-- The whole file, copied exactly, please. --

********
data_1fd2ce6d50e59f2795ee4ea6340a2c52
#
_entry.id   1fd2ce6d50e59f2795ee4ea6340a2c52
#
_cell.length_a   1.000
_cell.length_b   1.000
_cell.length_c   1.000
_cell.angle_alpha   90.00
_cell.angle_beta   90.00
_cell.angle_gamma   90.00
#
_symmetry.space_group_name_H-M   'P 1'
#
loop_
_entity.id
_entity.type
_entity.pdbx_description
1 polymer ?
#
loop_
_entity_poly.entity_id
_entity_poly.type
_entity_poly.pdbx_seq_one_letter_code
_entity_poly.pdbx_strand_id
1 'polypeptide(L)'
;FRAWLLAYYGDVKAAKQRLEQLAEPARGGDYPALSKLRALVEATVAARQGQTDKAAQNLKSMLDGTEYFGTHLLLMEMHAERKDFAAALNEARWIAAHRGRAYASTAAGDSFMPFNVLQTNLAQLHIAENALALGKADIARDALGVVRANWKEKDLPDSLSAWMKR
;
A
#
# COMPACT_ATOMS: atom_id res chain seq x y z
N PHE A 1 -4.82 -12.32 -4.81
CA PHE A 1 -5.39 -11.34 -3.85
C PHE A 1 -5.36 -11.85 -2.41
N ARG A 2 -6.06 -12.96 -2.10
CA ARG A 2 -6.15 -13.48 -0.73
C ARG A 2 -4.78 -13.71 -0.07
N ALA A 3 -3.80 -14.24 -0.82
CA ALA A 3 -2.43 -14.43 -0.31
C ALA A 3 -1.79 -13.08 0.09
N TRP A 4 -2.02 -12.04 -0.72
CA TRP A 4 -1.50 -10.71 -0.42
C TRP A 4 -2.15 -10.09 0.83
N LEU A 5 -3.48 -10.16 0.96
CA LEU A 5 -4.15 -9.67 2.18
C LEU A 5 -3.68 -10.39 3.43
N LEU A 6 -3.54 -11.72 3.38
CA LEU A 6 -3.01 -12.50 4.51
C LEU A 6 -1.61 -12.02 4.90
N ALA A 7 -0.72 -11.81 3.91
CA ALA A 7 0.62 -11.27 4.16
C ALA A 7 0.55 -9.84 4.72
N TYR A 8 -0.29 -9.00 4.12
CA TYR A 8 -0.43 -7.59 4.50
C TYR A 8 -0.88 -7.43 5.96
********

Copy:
data_1fd2ce6d50e59f2795ee4ea6340a2c52
#
_entry.id   1fd2ce6d50e59f2795ee4ea6340a2c52
#
_cell.length_a   1.000
_cell.length_b   1.000
_cell.length_c   1.000
_cell.angle_alpha   90.00
_cell.angle_beta   90.00
_cell.angle_gamma   90.00
#
_symmetry.space_group_name_H-M   'P 1'
#
loop_
_entity.id
_entity.type
_entity.pdbx_description
1 polymer ?
#
loop_
_entity_poly.entity_id
_entity_poly.type
_entity_poly.pdbx_seq_one_letter_code
_entity_poly.pdbx_strand_id
1 'polypeptide(L)'
;FRAWLLAYYGDVKAAKQRLEQLAEPARGGDYPALSKLRALVEATVAARQGQTDKAAQNLKSMLDGTEYFGTHLLLMEMHAERKDFAAALNEARWIAAHRGRAYASTAAGDSFMPFNVLQTNLAQLHIAENALALGKADIARDALGVVRANWKEKDLPDSLSAWMKR
;
A
#
# COMPACT_ATOMS: atom_id res chain seq x y z
N PHE A 1 -4.82 -12.32 -4.81
CA PHE A 1 -5.39 -11.34 -3.85
C PHE A 1 -5.36 -11.85 -2.41
N ARG A 2 -6.06 -12.96 -2.10
CA ARG A 2 -6.15 -13.48 -0.73
C ARG A 2 -4.78 -13.71 -0.07
N ALA A 3 -3.80 -14.24 -0.82
CA ALA A 3 -2.43 -14.43 -0.31
C ALA A 3 -1.79 -13.08 0.09
N TRP A 4 -2.02 -12.04 -0.72
CA TRP A 4 -1.50 -10.71 -0.42
C TRP A 4 -2.15 -10.09 0.83
N LEU A 5 -3.48 -10.16 0.96
CA LEU A 5 -4.15 -9.67 2.18
C LEU A 5 -3.68 -10.39 3.43
N LEU A 6 -3.54 -11.72 3.38
CA LEU A 6 -3.01 -12.50 4.51
C LEU A 6 -1.61 -12.02 4.90
N ALA A 7 -0.72 -11.81 3.91
CA ALA A 7 0.62 -11.27 4.16
C ALA A 7 0.55 -9.84 4.72
N TYR A 8 -0.29 -9.00 4.12
CA TYR A 8 -0.43 -7.59 4.50
C TYR A 8 -0.88 -7.43 5.96